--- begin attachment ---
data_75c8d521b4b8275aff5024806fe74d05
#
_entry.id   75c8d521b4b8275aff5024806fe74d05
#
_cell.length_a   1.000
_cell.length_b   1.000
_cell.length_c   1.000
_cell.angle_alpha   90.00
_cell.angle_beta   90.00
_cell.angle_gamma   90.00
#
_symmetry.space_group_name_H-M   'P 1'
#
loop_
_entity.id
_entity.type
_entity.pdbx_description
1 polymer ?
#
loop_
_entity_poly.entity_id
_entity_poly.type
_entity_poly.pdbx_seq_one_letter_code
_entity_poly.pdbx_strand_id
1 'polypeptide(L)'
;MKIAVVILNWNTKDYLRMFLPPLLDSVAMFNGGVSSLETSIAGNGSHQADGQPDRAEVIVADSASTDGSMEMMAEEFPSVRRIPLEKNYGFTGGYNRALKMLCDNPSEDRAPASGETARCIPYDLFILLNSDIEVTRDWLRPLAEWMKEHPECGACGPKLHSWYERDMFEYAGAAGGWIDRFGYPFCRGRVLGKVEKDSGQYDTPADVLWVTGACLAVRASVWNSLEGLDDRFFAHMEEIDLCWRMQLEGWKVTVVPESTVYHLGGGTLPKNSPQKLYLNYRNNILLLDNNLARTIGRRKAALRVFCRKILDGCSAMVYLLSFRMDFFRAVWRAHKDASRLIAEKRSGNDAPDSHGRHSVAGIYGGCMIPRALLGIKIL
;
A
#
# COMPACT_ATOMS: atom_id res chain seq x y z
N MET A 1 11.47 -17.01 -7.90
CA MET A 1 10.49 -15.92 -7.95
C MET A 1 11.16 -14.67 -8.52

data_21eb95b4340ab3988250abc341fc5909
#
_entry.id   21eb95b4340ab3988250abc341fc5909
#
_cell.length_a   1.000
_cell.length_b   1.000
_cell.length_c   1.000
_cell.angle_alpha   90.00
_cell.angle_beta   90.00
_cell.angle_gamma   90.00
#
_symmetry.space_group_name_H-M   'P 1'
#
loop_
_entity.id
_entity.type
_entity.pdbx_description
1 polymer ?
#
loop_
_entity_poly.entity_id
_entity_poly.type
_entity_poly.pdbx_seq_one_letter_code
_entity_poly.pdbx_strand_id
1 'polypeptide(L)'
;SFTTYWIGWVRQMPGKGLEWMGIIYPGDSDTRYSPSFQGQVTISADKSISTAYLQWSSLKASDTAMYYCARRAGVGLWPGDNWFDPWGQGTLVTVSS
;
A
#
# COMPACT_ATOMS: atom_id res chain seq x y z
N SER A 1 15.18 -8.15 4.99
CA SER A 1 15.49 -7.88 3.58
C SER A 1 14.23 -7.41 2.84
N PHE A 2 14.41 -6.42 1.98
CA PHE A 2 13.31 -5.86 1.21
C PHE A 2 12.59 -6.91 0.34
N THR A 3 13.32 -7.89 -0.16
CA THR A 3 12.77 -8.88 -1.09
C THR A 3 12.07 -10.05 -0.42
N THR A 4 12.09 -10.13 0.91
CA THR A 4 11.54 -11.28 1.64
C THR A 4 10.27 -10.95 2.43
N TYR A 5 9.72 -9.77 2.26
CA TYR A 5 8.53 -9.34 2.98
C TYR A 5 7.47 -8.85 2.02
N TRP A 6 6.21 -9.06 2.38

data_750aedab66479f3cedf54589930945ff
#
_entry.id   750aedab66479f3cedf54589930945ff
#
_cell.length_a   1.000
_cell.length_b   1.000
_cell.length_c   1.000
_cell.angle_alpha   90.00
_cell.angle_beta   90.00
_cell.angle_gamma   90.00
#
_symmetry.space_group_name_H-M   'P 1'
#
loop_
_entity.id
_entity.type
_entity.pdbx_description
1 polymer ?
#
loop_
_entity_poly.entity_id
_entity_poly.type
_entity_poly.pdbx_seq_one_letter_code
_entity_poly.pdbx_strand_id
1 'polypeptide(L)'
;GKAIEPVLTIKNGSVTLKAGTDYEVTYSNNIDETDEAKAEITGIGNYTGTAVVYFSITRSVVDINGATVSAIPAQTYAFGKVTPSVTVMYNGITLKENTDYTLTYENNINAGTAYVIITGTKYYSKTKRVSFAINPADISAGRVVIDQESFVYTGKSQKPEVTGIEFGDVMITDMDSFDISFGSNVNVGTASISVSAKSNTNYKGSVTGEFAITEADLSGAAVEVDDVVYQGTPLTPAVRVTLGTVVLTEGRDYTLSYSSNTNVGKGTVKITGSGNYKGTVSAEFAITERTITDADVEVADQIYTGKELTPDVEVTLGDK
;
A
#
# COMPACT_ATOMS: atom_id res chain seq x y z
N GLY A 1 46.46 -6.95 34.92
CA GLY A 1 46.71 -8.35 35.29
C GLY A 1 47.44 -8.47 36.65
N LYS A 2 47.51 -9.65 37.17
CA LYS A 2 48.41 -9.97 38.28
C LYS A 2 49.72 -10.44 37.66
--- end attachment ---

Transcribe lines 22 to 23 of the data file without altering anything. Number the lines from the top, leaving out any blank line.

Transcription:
_entity_poly.type
_entity_poly.pdbx_seq_one_letter_code